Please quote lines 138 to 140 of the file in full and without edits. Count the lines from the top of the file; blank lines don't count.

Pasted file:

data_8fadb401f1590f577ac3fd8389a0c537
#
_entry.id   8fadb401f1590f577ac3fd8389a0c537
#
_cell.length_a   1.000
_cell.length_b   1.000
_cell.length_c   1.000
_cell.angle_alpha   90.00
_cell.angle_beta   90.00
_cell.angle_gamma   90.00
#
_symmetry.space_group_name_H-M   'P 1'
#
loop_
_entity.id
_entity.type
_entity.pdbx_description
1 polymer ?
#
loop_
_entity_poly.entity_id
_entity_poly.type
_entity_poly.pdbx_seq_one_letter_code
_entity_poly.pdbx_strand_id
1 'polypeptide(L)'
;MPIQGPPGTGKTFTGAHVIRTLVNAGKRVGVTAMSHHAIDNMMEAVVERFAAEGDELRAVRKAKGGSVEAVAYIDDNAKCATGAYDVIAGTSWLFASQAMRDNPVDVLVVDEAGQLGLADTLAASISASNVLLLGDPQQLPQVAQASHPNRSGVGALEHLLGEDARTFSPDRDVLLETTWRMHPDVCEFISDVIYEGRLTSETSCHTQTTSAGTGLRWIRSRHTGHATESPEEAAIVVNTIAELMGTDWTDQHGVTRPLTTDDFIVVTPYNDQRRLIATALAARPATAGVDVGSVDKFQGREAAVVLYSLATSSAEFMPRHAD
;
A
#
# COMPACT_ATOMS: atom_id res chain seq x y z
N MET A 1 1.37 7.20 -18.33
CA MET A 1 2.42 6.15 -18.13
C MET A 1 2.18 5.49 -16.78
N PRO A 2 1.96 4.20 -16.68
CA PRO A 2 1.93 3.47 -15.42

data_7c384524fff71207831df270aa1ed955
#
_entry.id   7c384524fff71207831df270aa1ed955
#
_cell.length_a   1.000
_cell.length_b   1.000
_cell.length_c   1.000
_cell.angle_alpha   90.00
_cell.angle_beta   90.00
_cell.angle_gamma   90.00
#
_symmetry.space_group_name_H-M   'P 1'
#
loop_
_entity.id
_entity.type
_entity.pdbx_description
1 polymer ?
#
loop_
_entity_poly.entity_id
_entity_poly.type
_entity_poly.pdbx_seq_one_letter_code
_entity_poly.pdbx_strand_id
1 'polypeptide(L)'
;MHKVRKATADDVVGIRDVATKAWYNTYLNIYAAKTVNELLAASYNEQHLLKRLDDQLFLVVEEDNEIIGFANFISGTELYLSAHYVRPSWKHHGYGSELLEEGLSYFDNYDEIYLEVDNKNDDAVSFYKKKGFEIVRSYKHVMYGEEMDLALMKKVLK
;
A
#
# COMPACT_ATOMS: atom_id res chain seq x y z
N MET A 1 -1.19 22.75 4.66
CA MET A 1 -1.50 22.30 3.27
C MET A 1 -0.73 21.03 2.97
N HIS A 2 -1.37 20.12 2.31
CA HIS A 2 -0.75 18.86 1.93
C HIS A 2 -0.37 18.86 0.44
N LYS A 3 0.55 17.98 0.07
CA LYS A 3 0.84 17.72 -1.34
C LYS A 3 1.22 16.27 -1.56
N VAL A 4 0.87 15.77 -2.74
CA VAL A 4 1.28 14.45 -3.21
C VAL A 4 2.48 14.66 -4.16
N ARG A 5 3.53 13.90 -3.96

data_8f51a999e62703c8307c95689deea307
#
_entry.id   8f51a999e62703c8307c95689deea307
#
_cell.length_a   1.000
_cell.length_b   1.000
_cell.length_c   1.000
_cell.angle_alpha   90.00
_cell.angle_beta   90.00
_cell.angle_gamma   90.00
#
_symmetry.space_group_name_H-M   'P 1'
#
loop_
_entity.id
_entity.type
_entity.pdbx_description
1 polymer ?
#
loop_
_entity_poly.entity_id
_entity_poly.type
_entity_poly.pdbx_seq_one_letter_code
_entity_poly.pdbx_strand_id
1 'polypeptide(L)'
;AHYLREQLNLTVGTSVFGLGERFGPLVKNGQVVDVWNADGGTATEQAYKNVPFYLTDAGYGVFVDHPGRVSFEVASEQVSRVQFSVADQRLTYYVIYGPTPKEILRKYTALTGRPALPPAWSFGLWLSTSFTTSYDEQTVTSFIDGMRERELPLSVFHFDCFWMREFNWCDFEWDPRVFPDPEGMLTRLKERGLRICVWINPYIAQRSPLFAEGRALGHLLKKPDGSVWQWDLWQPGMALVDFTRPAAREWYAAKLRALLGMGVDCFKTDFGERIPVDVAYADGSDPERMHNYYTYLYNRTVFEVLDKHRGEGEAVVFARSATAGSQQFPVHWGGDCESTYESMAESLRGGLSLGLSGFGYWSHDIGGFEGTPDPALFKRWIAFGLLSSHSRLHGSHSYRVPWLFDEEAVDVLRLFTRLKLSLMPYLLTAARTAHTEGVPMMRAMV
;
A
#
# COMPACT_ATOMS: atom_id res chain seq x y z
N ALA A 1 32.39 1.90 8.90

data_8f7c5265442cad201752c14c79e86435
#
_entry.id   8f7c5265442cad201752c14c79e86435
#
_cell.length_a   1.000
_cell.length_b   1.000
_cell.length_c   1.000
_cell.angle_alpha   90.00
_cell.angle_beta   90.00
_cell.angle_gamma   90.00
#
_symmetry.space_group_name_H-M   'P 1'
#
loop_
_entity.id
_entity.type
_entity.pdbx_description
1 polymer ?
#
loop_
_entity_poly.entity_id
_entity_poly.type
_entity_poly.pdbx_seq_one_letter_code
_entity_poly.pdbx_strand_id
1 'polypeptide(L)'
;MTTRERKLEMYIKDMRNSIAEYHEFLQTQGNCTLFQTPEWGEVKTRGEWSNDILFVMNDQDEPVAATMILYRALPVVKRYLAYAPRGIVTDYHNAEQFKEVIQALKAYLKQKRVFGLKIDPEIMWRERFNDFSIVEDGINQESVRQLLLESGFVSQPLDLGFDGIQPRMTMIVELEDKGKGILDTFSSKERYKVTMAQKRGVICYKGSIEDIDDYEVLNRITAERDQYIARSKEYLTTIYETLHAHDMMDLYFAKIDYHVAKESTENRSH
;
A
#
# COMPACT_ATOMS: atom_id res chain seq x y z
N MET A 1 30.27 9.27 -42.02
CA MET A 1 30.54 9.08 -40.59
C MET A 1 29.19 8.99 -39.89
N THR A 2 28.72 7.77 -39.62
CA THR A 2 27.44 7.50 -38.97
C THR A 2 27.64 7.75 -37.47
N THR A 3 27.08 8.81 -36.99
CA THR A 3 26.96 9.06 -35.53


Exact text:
#
# COMPACT_ATOMS: atom_id res chain seq x y z
N MET A 1 30.27 9.27 -42.02